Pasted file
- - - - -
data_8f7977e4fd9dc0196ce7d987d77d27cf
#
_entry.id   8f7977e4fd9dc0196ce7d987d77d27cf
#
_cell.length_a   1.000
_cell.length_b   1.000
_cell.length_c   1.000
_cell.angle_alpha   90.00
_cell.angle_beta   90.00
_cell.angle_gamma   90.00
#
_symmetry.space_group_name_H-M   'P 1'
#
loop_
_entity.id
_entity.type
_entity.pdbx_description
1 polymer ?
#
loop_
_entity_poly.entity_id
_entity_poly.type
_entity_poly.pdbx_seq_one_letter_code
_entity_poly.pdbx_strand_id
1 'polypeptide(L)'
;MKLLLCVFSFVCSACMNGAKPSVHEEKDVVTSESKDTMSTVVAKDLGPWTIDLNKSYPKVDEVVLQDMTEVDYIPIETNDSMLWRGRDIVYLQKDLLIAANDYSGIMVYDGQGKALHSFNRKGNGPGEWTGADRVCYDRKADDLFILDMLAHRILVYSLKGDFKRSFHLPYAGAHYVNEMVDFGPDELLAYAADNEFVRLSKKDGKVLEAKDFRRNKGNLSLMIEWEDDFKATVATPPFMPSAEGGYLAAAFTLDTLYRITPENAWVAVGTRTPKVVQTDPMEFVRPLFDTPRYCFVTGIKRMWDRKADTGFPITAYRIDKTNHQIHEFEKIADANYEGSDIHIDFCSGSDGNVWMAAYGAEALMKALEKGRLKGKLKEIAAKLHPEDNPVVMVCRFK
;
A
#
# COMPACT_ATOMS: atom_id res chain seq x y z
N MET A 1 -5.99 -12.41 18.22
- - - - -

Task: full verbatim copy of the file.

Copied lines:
data_8f7977e4fd9dc0196ce7d987d77d27cf
#
_entry.id   8f7977e4fd9dc0196ce7d987d77d27cf
#
_cell.length_a   1.000
_cell.length_b   1.000
_cell.length_c   1.000
_cell.angle_alpha   90.00
_cell.angle_beta   90.00
_cell.angle_gamma   90.00
#
_symmetry.space_group_name_H-M   'P 1'
#
loop_
_entity.id
_entity.type
_entity.pdbx_description
1 polymer ?
#
loop_
_entity_poly.entity_id
_entity_poly.type
_entity_poly.pdbx_seq_one_letter_code
_entity_poly.pdbx_strand_id
1 'polypeptide(L)'
;MKLLLCVFSFVCSACMNGAKPSVHEEKDVVTSESKDTMSTVVAKDLGPWTIDLNKSYPKVDEVVLQDMTEVDYIPIETNDSMLWRGRDIVYLQKDLLIAANDYSGIMVYDGQGKALHSFNRKGNGPGEWTGADRVCYDRKADDLFILDMLAHRILVYSLKGDFKRSFHLPYAGAHYVNEMVDFGPDELLAYAADNEFVRLSKKDGKVLEAKDFRRNKGNLSLMIEWEDDFKATVATPPFMPSAEGGYLAAAFTLDTLYRITPENAWVAVGTRTPKVVQTDPMEFVRPLFDTPRYCFVTGIKRMWDRKADTGFPITAYRIDKTNHQIHEFEKIADANYEGSDIHIDFCSGSDGNVWMAAYGAEALMKALEKGRLKGKLKEIAAKLHPEDNPVVMVCRFK
;
A
#
# COMPACT_ATOMS: atom_id res chain seq x y z
N MET A 1 -5.99 -12.41 18.22